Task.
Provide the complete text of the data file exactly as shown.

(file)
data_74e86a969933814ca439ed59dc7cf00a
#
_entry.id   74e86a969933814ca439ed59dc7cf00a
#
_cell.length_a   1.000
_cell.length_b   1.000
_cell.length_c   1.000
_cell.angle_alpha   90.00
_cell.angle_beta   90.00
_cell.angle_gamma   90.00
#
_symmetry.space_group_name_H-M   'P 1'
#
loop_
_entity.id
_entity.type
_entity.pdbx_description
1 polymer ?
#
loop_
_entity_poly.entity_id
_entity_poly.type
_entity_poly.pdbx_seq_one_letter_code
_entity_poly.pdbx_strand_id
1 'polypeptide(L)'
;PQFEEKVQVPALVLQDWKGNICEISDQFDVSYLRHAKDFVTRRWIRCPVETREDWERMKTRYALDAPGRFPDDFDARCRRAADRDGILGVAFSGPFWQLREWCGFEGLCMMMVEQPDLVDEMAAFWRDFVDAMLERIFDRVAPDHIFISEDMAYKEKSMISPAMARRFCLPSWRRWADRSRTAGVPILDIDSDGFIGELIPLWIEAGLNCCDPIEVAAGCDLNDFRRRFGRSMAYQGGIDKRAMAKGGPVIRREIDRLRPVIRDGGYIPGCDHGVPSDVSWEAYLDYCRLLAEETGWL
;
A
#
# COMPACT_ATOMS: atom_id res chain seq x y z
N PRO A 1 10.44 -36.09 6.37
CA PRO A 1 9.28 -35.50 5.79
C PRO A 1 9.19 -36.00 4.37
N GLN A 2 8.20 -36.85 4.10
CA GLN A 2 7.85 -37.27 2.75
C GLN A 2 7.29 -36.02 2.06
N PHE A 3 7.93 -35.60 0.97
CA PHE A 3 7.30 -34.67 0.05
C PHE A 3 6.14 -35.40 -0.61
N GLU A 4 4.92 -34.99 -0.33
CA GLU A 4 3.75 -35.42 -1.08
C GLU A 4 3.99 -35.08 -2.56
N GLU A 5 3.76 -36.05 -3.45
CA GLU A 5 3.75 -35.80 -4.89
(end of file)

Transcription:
data_74e86a969933814ca439ed59dc7cf00a
#
_entry.id   74e86a969933814ca439ed59dc7cf00a
#
_cell.length_a   1.000
_cell.length_b   1.000
_cell.length_c   1.000
_cell.angle_alpha   90.00
_cell.angle_beta   90.00
_cell.angle_gamma   90.00
#
_symmetry.space_group_name_H-M   'P 1'
#
loop_
_entity.id
_entity.type
_entity.pdbx_description
1 polymer ?
#
loop_
_entity_poly.entity_id
_entity_poly.type
_entity_poly.pdbx_seq_one_letter_code
_entity_poly.pdbx_strand_id
1 'polypeptide(L)'
;PQFEEKVQVPALVLQDWKGNICEISDQFDVSYLRHAKDFVTRRWIRCPVETREDWERMKTRYALDAPGRFPDDFDARCRRAADRDGILGVAFSGPFWQLREWCGFEGLCMMMVEQPDLVDEMAAFWRDFVDAMLERIFDRVAPDHIFISEDMAYKEKSMISPAMARRFCLPSWRRWADRSRTAGVPILDIDSDGFIGELIPLWIEAGLNCCDPIEVAAGCDLNDFRRRFGRSMAYQGGIDKRAMAKGGPVIRREIDRLRPVIRDGGYIPGCDHGVPSDVSWEAYLDYCRLLAEETGWL
;
A
#
# COMPACT_ATOMS: atom_id res chain seq x y z
N PRO A 1 10.44 -36.09 6.37
CA PRO A 1 9.28 -35.50 5.79
C PRO A 1 9.19 -36.00 4.37
N GLN A 2 8.20 -36.85 4.10
CA GLN A 2 7.85 -37.27 2.75
C GLN A 2 7.29 -36.02 2.06
N PHE A 3 7.93 -35.60 0.97
CA PHE A 3 7.30 -34.67 0.05
C PHE A 3 6.14 -35.40 -0.61
N GLU A 4 4.92 -34.99 -0.33
CA GLU A 4 3.75 -35.42 -1.08
C GLU A 4 3.99 -35.08 -2.56
N GLU A 5 3.76 -36.05 -3.45
CA GLU A 5 3.75 -35.80 -4.89